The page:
Pakistan opener Fakhar Zaman's dismissal by South Africa's Quinton de Kock has thrown open a debate about a contentious aspect of cricket: 'fake fielding'. What constitutes fake fielding, and what is the penalty for it?

On a day when Pakistan opener Fakhar Zaman posted the highest individual score for a chasing team in an ODI — 193 off 155 balls — his dismissal threw open a debate about a contentious aspect of cricket: ‘fake fielding’. As Pakistan lost to South Africa by 17 runs in the second ODI at Johannesburg, Zaman’s run-out saw the cricketing world talk about yet another ambiguous aspect of the game that is in conflict with the ‘spirit of the game’ and laws governing the sport. Like Mankading, ‘fake fielding’ too triggers outrage among those who call this act of gamesmanship unethical.

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What was the incident?

In the first ball of the 50th over during Pakistan’s chase, Zaman hit a Lungi Ngidi delivery to Aiden Markram at long-off. As the opener was coming back for a second run, South Africa wicketkeeper Quinton de Kock pointed at the bowler giving the impression that the throw was coming to the non-striker end. With his back to the fielder, Zaman, going by de Kock’s signal, slowed down as he moved towards the striker’s end. However, the throw was actually aimed at the wicket-keeper and with Zaman ambling to the crease he was run out. Although Pakistan needed 31 runs for victory in the final over, Zaman had scored his last 90 runs off just 48 deliveries and he was the last recognised batsman standing.

Did de Kock’s action fall under deception?

The Marylebone Cricket Club (MCC) is the custodian of the Laws of Cricket and its 41.5.1 Law states: “It is unfair for any fielder wilfully to attempt, by word or action, to distract, deceive or obstruct either batsman after the striker has received the ball.”

What is ICC’s stand on this?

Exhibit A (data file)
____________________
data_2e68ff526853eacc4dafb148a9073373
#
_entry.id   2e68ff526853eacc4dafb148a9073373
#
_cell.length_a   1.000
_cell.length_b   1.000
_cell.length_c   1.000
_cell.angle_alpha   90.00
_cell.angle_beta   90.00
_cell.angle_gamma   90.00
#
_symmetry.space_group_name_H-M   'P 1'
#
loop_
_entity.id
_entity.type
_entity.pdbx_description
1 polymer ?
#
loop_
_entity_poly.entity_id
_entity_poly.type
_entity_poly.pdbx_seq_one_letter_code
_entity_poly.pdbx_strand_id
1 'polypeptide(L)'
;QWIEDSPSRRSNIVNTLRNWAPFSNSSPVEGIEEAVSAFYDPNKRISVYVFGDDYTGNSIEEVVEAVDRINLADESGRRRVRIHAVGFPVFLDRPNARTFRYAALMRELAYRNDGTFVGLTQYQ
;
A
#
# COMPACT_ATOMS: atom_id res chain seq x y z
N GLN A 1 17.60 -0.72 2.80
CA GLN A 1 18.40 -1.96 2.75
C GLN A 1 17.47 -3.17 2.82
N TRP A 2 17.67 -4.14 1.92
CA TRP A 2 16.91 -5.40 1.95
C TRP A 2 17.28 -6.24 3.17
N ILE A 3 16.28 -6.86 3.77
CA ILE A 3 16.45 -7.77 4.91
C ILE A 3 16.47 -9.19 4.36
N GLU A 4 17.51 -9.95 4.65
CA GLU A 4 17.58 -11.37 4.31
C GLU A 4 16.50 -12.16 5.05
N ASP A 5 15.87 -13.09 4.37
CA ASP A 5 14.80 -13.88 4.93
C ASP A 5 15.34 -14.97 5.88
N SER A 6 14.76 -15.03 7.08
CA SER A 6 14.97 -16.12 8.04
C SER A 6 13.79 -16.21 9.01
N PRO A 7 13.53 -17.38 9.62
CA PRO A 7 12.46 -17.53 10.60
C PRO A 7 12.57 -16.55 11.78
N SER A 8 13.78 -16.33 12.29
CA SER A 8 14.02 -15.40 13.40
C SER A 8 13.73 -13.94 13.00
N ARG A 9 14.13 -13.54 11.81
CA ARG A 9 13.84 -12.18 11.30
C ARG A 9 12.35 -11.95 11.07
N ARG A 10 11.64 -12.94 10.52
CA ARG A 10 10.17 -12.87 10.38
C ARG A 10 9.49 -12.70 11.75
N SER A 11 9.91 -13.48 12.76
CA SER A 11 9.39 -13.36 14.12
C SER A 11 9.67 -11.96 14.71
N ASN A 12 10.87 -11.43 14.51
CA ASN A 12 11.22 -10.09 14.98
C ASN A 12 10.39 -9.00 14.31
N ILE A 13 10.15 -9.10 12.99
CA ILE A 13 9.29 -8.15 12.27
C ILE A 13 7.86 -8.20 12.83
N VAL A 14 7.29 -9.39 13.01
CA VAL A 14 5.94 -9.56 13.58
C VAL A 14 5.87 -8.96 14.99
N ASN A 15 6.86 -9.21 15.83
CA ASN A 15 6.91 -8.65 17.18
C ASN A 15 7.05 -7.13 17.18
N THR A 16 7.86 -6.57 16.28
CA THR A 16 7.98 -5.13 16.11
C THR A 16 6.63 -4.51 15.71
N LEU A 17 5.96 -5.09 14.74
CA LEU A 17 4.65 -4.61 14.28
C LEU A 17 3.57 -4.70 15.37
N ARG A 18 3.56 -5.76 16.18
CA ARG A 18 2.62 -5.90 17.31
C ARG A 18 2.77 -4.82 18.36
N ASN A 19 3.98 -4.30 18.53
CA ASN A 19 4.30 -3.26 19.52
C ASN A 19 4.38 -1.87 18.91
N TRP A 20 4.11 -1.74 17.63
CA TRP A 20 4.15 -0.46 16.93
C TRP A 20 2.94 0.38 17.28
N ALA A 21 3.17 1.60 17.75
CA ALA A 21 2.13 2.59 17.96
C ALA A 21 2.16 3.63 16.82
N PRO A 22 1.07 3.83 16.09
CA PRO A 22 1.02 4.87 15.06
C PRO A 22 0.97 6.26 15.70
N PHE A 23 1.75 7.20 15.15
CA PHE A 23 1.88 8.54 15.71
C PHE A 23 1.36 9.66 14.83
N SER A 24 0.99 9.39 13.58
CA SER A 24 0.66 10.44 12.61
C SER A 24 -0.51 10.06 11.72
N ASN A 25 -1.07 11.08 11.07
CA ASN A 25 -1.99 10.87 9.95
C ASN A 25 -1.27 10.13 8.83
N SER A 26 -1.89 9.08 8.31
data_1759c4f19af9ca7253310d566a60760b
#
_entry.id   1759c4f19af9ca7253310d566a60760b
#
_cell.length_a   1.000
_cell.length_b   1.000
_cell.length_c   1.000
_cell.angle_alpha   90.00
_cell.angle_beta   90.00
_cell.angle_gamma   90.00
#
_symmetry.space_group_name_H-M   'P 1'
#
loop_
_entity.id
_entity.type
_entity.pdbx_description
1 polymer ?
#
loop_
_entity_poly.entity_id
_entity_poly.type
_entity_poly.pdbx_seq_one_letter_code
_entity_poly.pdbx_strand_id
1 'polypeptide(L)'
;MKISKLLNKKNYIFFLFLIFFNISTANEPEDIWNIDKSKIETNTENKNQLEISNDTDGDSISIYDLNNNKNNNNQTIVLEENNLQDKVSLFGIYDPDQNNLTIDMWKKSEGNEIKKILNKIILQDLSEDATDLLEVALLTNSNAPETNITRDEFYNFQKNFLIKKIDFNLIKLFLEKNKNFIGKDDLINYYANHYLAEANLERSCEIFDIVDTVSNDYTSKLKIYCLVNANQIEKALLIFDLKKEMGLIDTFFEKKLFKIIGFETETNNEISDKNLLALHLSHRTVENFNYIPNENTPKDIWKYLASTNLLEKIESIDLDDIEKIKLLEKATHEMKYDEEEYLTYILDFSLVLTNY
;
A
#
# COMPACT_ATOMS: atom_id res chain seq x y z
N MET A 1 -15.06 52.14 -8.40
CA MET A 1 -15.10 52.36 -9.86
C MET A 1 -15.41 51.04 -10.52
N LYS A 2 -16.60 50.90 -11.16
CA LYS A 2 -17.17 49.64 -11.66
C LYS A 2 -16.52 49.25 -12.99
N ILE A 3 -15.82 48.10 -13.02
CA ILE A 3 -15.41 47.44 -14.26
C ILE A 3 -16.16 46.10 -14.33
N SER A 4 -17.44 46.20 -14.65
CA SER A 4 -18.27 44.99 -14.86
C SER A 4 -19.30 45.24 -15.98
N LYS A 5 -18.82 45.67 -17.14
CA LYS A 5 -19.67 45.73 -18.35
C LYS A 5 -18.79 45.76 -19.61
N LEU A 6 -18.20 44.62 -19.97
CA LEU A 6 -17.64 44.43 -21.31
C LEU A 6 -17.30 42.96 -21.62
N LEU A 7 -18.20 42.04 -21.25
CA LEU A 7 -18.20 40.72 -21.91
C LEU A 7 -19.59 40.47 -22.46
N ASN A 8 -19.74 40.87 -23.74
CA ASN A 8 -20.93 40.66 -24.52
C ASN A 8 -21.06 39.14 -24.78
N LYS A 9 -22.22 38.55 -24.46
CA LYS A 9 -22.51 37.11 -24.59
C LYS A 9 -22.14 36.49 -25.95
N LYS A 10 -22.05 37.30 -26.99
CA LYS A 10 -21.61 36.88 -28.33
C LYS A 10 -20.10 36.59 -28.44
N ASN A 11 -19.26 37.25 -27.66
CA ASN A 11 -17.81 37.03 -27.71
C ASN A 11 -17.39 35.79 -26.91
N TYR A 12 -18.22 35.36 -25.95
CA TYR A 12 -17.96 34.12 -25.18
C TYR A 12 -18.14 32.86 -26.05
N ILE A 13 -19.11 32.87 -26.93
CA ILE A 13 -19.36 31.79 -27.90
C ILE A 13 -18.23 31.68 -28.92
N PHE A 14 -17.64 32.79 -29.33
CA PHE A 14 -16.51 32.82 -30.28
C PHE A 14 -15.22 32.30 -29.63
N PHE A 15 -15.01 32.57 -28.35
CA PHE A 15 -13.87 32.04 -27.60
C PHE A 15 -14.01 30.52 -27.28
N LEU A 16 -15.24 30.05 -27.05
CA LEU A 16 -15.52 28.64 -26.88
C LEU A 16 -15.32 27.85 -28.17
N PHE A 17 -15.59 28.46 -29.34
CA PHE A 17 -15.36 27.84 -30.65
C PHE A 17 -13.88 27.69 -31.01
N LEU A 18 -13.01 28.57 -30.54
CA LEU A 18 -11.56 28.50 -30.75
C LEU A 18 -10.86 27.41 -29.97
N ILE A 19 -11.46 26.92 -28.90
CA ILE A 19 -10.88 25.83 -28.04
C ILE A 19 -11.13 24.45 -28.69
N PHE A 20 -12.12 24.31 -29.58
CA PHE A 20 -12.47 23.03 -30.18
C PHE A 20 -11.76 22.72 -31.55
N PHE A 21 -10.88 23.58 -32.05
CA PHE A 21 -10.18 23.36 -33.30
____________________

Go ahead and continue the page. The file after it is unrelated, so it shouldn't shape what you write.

A “deliberate attempt to distract striker” constitutes “unfair play” under clause 41 of the International Cricket Council’s (ICC) “Standard Test, ODI and T20I Playing Conditions”. This is as per the ICC Code of conduct for players and player support personnel.

What is the fake fielding penalty?

Umpires are authorised to award the batting team a five-run fake fielding penalty, although this law is open to interpretation. In fact, there remains a serious ambiguity in terms of what constitutes fake fielding and what is not.

Any previous incidents?

Jonny Bairstow’s ostensibly fake attempt to run out Steve Smith on the second day of the fifth Ashes Test in 2019 had sparked a debate. Bairstow made Smith dive despite not having the ball. On-field umpires Marais Erasmus and Kumar Dharmasena, however, didn’t award extra five runs to Australia.

In 2015, former Sri Lanka captain Kumar Sangakkara made Pakistan’s Ahmed Shehzad dive to save his wicket during an ODI, as he attempted to take the bails off despite the throw not reaching him. Back in 2015, though, the fake fielding law wasn’t a part of the ICC playing conditions.

In 2017, Australia’s Marnus Labuschagne was penalised for trying to fake a throw without having the ball in hand to prevent a run in the JLT Cup (Australia’s domestic 50-over tournament).

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Why is the ambiguity?

“As with any law like this, it is always going to be for the umpires to decide what is ‘deliberate’ and what is ‘deception’,” MCC’s Laws of Cricket manager Fraser Stewart told ESPNcricinfo in 2017. The ambiguity lies in the scope for interpretation, as the directive is not clear-cut.

What has been the reaction to Zaman’s dismissal?

Fans on social media have by and large condemned de Kock’s action. Former Pakistan fast bowler Shoaib Akhtar has asked if it was contrary to the spirit of the game. “Was this run out by @QuinnyDeKock69 against the spirit of the game? I’d leave it for you guys to decide,” Akhtar tweeted.

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